Virgin Media saw total revenues were up 5.7 per cent in the company's first quarter ended 31 March 2011, despite a dip in the rate of increase of its customer base.
AutoTrader has apologised for a hacking attack that saw its website slow to a crawl on Monday.
Police in Anaheim, California, are "keeping an extra eye out" for net sensation Rebecca Black, following death threats against the teen singer.
Virgin Media has apologised to customers who have been struggling with its newly issued, but horribly flaky router/modem combo box, which has somewhat unfortunately been dubbed the "Superhub" by the cable company.
Surrey Police are hunting a slick-fingered 60-year-old who allegedly persuaded a shop worker to hand over £150 quid for a dummy iPhone.
Elisabeth Sladen has died at the age of 63, the BBC reports.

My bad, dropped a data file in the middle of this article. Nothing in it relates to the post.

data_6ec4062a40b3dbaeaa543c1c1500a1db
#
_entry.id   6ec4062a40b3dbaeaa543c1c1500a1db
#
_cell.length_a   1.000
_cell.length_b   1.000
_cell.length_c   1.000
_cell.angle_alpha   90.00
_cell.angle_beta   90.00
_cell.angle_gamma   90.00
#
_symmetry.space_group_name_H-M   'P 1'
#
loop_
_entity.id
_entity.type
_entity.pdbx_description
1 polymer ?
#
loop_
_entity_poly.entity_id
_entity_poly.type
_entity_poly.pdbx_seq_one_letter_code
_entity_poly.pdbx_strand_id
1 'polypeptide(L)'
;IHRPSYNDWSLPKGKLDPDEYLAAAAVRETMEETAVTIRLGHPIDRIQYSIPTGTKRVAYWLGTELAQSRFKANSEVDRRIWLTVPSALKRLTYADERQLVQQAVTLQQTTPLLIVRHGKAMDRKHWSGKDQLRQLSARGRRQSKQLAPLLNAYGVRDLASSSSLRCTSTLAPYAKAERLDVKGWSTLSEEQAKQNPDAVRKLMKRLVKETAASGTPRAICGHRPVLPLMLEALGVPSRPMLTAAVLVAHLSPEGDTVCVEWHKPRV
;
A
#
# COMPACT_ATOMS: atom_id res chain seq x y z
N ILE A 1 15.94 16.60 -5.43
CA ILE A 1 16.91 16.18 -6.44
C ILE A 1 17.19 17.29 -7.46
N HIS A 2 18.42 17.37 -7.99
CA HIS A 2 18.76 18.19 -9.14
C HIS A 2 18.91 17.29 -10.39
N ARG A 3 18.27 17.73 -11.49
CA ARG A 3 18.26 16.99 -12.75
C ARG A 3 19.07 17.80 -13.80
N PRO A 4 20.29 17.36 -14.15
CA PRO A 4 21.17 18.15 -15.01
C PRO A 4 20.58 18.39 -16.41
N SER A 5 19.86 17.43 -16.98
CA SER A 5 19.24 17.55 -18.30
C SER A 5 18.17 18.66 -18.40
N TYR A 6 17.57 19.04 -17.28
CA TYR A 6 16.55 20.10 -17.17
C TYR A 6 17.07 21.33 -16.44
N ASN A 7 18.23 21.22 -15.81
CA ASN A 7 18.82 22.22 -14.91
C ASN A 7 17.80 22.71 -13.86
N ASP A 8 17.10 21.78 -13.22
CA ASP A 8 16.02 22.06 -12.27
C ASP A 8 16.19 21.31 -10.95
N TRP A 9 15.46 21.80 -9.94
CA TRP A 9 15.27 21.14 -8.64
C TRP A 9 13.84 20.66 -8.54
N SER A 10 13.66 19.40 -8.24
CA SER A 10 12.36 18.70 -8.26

As you tire of gorging on Cadbury's creme eggs while waiting for the new Doctor Who to come on, why not turn your attention to Angry Birds this Easter - back again with yet another Seasons update.
T-Mobile USA has launched itself onto Facebook, providing free VoIP calls between social networkers though the service is not yet integrated into the operator's mobile network.
The US Army has announced that it will soon throw open an Android dev kit allowing apps to be written for use by soldiers on a variety of combat handsets and devices.
We at the El Reg Central Overseeing Commentard Soviet are considering whether to expand the available spread of comments icons to include some news images - the better for you, our beloved readers, to express yourselves with wit and elegance.
US soldier Bradley Manning, held in military custody facing charges of leaking large amounts of classified data, is to be moved to a different jail.